Melinda Katz’s “Bike Master Plan” Better Be More Than a Delay Tactic
Queens Borough President Melinda Katz is again calling on NYC DOT to create a master plan for bike lanes in the borough.
“It’s a good thing, bike lanes,” Katz said during her annual State of the Borough speech this morning, reports Transportation Alternatives Queens organizer Juan Restrepo.
It’s good to hear Katz express support for expanding the Queens bike network, which is much more sparse than Brooklyn and Manhattan.
But in calling for a borough-wide bike master plan, her new statement echoes comments she made in May against Mayor de Blasio’s decision to move ahead with protected bike lanes on Queens Boulevard in Elmhurst, overruling a community board vote.
Katz’s bike lane policy was unstated but clear — delay, delay, delay:
To my repeated requests last summer to DOT for a borough-wide perspective on bike lanes, the agency stated they were unable to accommodate such requests because bike lanes are solely community-driven and community-generated. The Community Board’s vote this week, however, contradicts the assertion that this plan is driven and generated by the community. At the very least, it indicates failure on the part of the agency to adequately address the Board’s concerns on the proposed plan.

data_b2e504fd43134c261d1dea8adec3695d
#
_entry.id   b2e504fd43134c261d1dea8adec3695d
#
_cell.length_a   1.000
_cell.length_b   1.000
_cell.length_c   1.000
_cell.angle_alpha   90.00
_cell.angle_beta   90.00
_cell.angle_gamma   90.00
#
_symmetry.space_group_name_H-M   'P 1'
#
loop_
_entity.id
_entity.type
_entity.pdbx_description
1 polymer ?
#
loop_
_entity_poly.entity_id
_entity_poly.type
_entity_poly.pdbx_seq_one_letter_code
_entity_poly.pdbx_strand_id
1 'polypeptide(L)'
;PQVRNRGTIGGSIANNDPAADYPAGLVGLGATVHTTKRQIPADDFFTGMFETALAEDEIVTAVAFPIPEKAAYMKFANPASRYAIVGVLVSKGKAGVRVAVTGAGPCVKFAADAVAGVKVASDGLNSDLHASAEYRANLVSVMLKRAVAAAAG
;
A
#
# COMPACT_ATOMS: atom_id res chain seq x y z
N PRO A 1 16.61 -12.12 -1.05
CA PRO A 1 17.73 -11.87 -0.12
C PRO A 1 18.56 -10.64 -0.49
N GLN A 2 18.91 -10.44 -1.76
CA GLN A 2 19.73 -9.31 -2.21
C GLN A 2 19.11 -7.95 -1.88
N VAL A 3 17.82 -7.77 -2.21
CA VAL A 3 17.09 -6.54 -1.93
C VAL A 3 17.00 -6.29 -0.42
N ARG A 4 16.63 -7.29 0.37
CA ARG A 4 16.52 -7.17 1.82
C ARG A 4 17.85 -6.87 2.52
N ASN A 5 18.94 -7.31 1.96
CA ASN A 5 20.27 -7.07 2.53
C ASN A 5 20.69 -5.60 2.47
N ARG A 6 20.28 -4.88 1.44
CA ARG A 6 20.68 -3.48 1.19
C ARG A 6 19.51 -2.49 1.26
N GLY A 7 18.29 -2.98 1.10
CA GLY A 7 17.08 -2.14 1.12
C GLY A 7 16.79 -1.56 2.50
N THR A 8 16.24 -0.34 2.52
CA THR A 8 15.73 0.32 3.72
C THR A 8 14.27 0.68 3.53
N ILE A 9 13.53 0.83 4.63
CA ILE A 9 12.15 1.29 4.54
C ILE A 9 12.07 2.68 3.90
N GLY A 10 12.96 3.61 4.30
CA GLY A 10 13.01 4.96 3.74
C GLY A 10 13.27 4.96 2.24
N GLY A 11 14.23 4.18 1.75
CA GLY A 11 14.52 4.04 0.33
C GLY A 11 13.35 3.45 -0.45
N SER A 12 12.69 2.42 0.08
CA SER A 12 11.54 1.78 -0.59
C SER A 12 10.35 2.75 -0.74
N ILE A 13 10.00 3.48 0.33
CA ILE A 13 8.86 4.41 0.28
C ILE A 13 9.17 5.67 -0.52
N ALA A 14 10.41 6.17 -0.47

Katz essentially argued that community board members had more standing than the residents who showed up in huge numbers to support DOT’s plan:
Instead of approaching bike lanes in a vacuum and in piece-meal, segmented fashion, the plan should be postponed for now until the agency can produce a truly community-driven, community-generated, borough-wide plan for the future of bike lanes not only along Queens Boulevard but throughout the borough.
Laying out a long-term plan for Queens bike infrastructure could be a productive exercise, but not if it means suspending bike lane expansion during the process, or letting narrow community board membership set terms instead of the broader public. That would delay important projects like the next phase of the Queens Boulevard redesign, and ultimately set Queens back even further compared to other boroughs.